BY: CLAIRE KIM
This past week, I have been reading a book titled, The Immortal Life of Henrietta Lacks, a story about a colored woman in the early to mid-1900s whose cells were used for scientific projects without her or her family’s consent. The 1900s was a time in which the field of cell culturing was developing, a field that remained highly controversial for decades until regulations on ethics of artificial cell work were instated in later years after her death.
The theme of this book focuses on an important debate of progressive science: to what extent is experimentation considered ethical and who can determine this factor… the doctor or the patient? For years, scientists, doctors, and leading politicians assumed this responsibility as a given privilege for professionals. They believed that professionals understood scientific inquiries the best, and further justified their beliefs by saying that their actions were an effort to “help make the world a better, safer place”. Truly, this sentiment was a ridiculous excuse.
As seen with economic theories like the Gospel of Wealth, all individuals who assume to hold a higher authority embrace this false ideology that they are entitled enough to make decisions for the rest of society, decisions that should be made by the person who has the potential to be in danger or at fault. Even if businessmen have financial prestige or if doctors have a medical background, this status isn’t a segue into an all-mighty mindset. Professionalism does not equate to privilege.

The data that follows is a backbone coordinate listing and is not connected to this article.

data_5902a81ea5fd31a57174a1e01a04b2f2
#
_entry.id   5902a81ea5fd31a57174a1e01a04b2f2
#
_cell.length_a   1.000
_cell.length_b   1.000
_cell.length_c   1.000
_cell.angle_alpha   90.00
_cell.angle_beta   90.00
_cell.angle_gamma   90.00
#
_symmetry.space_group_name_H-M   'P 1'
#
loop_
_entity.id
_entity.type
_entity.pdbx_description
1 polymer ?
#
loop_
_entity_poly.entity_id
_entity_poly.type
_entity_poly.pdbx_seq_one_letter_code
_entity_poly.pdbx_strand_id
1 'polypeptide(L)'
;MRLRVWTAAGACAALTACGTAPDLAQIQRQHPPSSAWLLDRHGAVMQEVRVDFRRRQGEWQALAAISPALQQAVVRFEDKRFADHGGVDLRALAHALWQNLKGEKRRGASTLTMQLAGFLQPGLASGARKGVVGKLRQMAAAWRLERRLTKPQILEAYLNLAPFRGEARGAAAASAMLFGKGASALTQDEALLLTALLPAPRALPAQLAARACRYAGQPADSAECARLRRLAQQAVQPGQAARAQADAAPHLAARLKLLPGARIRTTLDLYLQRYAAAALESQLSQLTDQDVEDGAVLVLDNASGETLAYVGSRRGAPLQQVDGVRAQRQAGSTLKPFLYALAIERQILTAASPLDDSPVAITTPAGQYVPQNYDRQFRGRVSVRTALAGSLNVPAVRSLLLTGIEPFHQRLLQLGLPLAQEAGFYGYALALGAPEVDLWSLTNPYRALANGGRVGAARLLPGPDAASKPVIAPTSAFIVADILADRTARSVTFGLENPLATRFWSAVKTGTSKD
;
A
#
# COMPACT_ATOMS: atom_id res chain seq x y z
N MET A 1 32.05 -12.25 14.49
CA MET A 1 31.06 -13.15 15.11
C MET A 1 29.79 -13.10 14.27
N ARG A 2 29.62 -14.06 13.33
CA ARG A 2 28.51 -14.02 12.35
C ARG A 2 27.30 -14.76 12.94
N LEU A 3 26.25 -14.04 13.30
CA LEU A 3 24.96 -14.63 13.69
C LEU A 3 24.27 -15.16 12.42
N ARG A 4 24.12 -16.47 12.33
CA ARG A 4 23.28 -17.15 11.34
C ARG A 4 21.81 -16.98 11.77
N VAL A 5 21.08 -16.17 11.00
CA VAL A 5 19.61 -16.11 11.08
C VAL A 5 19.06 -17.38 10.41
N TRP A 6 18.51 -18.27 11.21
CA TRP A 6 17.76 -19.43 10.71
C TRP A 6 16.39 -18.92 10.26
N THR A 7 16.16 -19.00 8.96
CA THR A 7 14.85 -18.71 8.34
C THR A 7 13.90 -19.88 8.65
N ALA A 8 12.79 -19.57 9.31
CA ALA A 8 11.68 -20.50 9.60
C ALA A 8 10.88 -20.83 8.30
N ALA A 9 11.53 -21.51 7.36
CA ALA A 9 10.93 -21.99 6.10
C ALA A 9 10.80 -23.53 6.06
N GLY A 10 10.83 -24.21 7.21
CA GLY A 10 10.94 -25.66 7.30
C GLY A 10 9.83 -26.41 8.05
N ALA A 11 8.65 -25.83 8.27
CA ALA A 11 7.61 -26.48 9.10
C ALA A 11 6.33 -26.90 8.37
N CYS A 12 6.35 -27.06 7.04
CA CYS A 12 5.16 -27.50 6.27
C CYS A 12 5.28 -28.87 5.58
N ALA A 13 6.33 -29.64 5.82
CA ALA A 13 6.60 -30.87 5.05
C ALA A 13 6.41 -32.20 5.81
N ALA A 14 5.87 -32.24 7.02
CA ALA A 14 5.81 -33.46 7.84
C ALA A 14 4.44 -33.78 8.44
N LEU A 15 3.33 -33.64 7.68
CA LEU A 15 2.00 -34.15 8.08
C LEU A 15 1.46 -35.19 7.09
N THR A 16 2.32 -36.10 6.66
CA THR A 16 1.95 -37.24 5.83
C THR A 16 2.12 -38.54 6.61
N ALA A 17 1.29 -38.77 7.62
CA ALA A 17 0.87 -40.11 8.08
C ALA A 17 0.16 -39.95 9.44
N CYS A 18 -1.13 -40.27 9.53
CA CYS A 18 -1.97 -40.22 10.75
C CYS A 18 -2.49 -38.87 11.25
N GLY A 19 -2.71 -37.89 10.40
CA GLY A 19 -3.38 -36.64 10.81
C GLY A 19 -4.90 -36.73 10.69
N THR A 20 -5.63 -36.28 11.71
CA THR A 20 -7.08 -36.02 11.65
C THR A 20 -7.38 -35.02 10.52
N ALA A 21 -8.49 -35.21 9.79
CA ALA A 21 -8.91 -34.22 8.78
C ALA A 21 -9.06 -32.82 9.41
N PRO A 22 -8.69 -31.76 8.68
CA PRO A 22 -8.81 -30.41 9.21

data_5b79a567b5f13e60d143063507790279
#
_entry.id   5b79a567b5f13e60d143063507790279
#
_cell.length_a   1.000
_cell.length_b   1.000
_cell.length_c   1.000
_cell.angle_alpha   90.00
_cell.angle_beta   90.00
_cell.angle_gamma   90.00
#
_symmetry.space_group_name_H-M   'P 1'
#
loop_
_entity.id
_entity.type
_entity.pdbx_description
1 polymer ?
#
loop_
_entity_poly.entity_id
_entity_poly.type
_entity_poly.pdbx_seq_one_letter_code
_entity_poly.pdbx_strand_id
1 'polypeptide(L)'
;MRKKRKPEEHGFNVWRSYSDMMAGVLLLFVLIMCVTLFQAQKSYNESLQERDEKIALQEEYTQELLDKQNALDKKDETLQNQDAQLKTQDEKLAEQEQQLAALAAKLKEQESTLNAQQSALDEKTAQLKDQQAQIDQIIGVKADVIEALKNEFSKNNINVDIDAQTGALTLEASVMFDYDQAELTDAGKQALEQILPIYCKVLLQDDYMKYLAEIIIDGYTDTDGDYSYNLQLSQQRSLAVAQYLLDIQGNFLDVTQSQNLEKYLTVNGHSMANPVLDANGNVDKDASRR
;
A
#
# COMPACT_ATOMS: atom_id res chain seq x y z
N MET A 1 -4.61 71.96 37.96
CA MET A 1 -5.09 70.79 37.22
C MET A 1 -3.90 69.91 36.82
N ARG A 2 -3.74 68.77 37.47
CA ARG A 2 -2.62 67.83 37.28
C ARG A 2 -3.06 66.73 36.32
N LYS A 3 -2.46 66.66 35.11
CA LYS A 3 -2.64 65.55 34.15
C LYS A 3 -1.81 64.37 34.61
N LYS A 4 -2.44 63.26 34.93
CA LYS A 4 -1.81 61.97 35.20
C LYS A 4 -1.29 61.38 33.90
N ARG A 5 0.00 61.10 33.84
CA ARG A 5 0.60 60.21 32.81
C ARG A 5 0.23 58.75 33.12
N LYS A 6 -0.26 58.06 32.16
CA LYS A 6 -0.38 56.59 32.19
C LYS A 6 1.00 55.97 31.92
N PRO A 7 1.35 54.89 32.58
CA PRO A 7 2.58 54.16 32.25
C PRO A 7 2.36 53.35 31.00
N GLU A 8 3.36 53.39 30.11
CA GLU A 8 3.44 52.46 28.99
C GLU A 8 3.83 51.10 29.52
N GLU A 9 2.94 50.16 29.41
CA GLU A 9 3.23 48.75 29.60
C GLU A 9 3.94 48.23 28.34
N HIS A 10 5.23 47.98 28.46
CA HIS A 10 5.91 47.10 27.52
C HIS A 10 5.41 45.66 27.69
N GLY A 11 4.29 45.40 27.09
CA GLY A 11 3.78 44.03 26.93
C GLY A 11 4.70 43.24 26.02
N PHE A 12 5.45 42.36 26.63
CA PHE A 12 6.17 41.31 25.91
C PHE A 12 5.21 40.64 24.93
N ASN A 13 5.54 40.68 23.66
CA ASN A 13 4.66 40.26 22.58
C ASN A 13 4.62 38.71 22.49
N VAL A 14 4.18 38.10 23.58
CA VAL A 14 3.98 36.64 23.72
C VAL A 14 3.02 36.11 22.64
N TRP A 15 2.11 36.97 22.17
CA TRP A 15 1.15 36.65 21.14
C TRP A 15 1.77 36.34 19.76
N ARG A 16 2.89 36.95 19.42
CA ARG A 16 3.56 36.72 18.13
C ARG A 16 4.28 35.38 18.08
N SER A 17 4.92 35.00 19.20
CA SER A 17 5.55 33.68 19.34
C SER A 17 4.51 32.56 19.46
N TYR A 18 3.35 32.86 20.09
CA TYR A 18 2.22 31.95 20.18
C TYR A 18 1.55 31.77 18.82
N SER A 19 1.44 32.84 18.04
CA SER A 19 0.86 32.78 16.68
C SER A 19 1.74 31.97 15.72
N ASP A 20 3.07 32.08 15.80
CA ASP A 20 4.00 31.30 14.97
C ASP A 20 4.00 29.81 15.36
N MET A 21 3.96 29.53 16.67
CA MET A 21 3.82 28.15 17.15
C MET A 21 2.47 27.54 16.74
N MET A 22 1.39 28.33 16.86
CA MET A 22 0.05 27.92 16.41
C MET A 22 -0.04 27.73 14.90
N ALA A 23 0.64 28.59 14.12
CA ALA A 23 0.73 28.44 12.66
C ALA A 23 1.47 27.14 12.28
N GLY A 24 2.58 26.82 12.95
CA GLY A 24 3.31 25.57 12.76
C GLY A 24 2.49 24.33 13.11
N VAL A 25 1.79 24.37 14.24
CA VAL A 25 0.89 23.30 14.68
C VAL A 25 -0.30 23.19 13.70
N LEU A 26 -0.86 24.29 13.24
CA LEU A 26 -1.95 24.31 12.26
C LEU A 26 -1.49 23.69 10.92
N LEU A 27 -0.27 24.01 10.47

In the case of Henrietta Lacks, the fact that most, if not all, her doctors believed it was okay for them to use her cells for scientific research without her permission is wrong and a blatant violation of her human rights. No one should be subjected to such circumstances unknowingly, especially during a time in which cell culturing was an emerging field.
Yes, HeLa cells served as an important factor in the breakthrough of modern science, however, “conduct without consent” should never be glorified.